Netflix UK sales grow as it gains more and higher-paying subscribers
The British services arm of the global company, which streams popular series such as Sex Education, The Crown and Top Boy, said it has seen more members sign up to the platform as it grows in popularity.
It reported a 12 per cent increase in total revenues, from £1.38bn in 2021 to £1.54bn in 2022.
Sales, which primarily come from membership fees, rose as it saw a 4 per cent increase in the average number of paid subscribers.
Furthermore, the average monthly revenue per paying membership shot up by 14 per cent compared to the previous year, as people paid more on average for the streaming service.
“The increase in revenue is due to a larger member base, which continues to grow as Netflix becomes more popular,” the company said.
Netflix upped the price of its standard and premium subscriptions last year, to £10.99 and £15.99 per month respectively. It also introduced a standard plan with adverts for £4.99 a month.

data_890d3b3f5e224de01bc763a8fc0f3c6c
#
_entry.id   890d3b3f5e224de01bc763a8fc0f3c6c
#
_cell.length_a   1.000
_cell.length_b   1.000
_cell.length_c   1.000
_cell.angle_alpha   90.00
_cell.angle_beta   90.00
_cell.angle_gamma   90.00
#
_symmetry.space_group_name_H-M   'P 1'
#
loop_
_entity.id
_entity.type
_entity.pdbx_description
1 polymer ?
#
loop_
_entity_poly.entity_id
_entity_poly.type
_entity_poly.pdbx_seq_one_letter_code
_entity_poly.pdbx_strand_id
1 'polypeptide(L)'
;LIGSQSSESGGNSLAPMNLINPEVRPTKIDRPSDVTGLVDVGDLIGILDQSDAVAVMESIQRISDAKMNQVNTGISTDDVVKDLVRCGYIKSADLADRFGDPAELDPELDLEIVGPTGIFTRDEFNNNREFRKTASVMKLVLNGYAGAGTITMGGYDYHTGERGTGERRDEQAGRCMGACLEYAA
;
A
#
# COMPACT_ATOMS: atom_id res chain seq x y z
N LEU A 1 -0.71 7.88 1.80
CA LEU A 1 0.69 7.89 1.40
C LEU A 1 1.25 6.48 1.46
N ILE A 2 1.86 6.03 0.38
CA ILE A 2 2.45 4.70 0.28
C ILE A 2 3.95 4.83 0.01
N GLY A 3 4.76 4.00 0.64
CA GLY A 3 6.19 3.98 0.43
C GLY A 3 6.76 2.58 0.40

The move to introduce advert-free subscriptions for a higher fee has been replicated by rival streaming platforms such as Disney+ and Amazon Prime this year.
Netflix UK said its pre-tax profit for 2022 was £34.1m, up from £27.9m the previous year.
It came as the average number of full-time employees increased to 202, from 153 the prior year.
The firm also saw total salaries and wages for employees jump to £41.8m from £29.2m.
Netflix said it had a surge in the number of subscribers earlier this year after cracking down on password sharing and rolling out the cheaper membership option.
It added 5.9m new subscribers between April and June and reported a slight uplift in earnings for the quarter.
But it came amid the largest industry strike action for decades as writers and actors in Hollywood protested over issues including pay and the rising threat of artificial intelligence (AI).
Last month, writers in the US agreed to call off strikes after board members came to an agreement with Hollywood studio bosses.
But union leaders representing actors remain in talks with studios, and the walkouts are expected to have a significant impact on the roll-out of TV programmes and films in cinemas and streaming services.